company's expenditures, while energy is only 5% to 10%, according to Tobias Levkovich, chief U.S. market strategist at Citigroup. But high energy prices can eventually lead to high labor costs. Back in the 1970s, for example, higher energy costs forced companies to increase wages so their workers could keep up. Still, much more of the workforce then was unionized and corporations didn't have today's trump card of outsourcing to tame U.S. laborers.

The U.S. consumer is technically not as taxed by energy prices at the moment as popular belief would have it. The consumer spends 5.8% of his income on energy, right around the average of the past 40 years, says Wesbury. The U.S. consumer spent 6.5% of annual income on energy in the 1960s, he notes, adding that incomes are rising faster than energy prices.

Moreover, consumer-confidence data show that people still believe elevated oil prices are a temporary phenomenon, meaning high energy prices may effect consumers with yet another 'lag effect.'

"It will be a gradual process

before people believe oil prices will stay up," says Marc Pado, chief investment strategist at Cantor Fitzgerald.

For now, consumers go driving through the summer believing the high price of energy is temporary, only to be shocked when winter comes around and their heating bill is higher and prices still haven't gone down. Their "Oh, this is the summer," or "Ohm this is the hurricane," or "Oh, this is the Alaska pipeline" excuses won't hold up by then, says Pado.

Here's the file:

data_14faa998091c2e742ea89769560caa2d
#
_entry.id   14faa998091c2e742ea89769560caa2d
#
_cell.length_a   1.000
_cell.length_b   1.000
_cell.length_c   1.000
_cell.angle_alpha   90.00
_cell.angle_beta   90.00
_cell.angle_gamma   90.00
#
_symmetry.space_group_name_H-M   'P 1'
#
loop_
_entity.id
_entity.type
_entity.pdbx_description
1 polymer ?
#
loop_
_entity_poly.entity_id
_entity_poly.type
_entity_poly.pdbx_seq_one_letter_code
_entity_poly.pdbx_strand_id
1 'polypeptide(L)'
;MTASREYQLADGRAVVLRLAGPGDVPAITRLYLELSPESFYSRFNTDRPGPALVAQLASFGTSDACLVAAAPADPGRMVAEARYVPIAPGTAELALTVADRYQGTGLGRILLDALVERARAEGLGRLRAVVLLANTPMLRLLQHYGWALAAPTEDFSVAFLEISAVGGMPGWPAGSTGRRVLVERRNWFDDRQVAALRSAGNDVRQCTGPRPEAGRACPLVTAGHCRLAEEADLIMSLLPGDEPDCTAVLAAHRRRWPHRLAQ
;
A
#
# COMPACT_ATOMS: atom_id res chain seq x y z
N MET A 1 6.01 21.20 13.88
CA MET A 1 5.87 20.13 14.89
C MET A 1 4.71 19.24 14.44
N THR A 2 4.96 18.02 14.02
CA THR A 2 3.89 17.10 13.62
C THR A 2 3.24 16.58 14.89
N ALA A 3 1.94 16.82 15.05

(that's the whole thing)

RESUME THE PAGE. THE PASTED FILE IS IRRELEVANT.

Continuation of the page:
So the so-called tax on the consumer may come as a heaping serving of humble pie this winter. More especially to people facing higher adjustable-rate mortgage payments, decreasing wealth from the value of their homes and no increase in the minimum wage.

Meanwhile, the Fed may be set to pause, because the most damning inflation data could be rolling in. On Tuesday morning, the Labor Department reports second-quarter productivity, which could back the Fed into a corner of its own making. The Fed has stated that as long as productivity remains strong, any inflation pressures can be contained. This could be the quarter that turns that theory upside down.

Many economists expect productivity to slow to 0.9% on an annualized basis, meaning unit labor costs would jump 3.8% year over year. Last quarter, productivity climbed 3.7%, leaving plenty of cushion for a bit of inflation. As long as companies can make enough to absorb higher costs, they don't have to pass along those costs to the consumer in the form of higher prices.

But with the Fed's favorite inflation gauge, core personal consumption expenditures, running at a 2.4% annual rate, where does the 1.5% gap between productivity and higher costs get made up? Companies can accept lower profit margins or they can raise prices. They are likely to raise prices first, but if that doesn't work, "expect pink slips in December," says Pado.

Good luck, Dr. Bernanke.

In keeping with TSC's editorial policy, Rappaport doesn't own or short individual stocks. She also doesn't invest in hedge funds or other private investment partnerships. She appreciates your feedback. Click